Our Iraoho-Intern Kiri Lenagh-Glue has been critically analysing the state of diversity in the Venture Capital space – this is the introduction for a 4-part series.
There is a pithy, if not slightly reductive adage which has been used to categorise a number of industries that have been traditionally exclusionary towards minorities, particularly within a Western context. The adage “pale, male, and stale” calls to mind industries and vocations that traditionally heavily favoured older, abled, white men with elite educational backgrounds. Technology, politics, judiciary, and core sciences spring to mind, but perhaps the industry most epitomised by this phrase would be business and finance, including investment and venture capital.
That is not to belittle the development and genuine growth that has gone into challenging these preconceptions and norms seen throughout these industries. Over the past few decades, there has been positive action at all levels to improve diversity and grow minority representation within these previously restrictive sectors. This is not simply an altruistic move either, with the general consensus being that diversified leadership performs better in all areas, including innovation and financial performance.1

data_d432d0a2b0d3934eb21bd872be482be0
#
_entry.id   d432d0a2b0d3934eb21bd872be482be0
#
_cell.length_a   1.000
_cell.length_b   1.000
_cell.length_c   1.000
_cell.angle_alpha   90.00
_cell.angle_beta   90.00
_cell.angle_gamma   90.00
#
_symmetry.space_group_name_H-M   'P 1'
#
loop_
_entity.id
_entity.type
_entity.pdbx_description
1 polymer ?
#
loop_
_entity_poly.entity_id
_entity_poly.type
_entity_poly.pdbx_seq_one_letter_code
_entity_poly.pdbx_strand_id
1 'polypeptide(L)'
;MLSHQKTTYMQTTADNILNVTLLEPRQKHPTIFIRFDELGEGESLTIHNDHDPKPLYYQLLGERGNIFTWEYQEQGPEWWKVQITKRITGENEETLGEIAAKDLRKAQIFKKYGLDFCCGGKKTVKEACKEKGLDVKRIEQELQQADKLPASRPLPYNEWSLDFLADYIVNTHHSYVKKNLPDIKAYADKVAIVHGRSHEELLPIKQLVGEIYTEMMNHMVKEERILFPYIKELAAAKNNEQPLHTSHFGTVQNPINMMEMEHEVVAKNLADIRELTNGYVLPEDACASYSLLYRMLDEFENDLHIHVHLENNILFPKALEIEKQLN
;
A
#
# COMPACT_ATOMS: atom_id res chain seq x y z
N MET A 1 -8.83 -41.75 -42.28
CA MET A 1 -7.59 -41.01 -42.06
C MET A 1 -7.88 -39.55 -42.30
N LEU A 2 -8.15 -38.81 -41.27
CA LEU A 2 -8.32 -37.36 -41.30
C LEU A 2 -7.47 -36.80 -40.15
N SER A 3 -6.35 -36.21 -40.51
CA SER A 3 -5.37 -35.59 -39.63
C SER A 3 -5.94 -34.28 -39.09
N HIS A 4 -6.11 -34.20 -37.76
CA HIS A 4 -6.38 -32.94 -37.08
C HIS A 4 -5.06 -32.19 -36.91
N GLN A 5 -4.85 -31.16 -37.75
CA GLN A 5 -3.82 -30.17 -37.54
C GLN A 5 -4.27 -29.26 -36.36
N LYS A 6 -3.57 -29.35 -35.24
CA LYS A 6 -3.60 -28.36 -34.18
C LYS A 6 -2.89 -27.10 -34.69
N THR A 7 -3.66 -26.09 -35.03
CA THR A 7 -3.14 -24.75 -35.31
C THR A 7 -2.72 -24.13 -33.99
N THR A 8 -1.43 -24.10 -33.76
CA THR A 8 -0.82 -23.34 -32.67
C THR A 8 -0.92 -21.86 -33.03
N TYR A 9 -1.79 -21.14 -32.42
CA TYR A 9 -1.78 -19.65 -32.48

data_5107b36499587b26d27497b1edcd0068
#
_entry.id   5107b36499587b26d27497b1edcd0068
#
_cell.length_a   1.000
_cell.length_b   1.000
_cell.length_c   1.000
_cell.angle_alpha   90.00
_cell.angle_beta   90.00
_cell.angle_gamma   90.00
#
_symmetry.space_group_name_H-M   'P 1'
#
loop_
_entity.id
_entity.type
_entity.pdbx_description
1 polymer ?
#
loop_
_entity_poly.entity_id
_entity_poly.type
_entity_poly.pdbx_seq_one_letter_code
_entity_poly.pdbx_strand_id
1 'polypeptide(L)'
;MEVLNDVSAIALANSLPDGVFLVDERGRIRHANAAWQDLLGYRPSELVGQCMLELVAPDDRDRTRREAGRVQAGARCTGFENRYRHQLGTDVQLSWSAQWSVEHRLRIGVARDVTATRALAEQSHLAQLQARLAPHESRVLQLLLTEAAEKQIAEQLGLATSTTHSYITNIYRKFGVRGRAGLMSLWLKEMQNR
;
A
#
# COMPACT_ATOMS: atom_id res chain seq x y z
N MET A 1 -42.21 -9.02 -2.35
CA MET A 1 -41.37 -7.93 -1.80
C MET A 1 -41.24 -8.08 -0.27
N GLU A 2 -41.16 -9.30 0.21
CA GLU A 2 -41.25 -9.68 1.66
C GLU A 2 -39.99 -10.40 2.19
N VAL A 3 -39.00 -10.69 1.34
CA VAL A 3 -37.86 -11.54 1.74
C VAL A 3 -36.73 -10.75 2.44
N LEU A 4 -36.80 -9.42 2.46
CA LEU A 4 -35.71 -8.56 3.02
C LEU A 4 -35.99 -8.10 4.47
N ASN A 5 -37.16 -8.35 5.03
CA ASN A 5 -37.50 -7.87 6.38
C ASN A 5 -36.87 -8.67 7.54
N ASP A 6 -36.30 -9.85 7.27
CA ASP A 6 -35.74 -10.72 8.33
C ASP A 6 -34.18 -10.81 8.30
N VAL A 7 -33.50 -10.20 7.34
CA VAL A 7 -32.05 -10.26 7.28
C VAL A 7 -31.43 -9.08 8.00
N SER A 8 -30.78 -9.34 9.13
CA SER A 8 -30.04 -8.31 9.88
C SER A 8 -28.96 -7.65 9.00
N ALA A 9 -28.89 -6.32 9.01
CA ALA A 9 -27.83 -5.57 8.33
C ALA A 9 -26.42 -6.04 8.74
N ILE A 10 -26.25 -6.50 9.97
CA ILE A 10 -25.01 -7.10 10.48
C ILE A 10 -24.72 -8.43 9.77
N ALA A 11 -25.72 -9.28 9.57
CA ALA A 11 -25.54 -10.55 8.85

However, while broader trends indicate shifting demographics within these fields, the fact is that although venture capital investments have increased dramatically in countries such as the US, UK, Australia, and New Zealand, the same metrics of growth have not been reflected either in the diversity of founders or institutional investors.
This series seeks to critically examine the diversity of the venture capital landscape from the top down, examining how gender, ethnicity, educational background, and age are reflected in institutional investors, the implications of this, and the future outlook of this industry.
Read the first article, on gender diversity, here.
1. Harvard Business Review. “Institutional Investors Must Help Close the Race and Gender Gaps in Venture Capital”. https://hbr.org/2020/08/institutional-investors-must-help-close-the-race-and-gender-gaps-in-venture-capital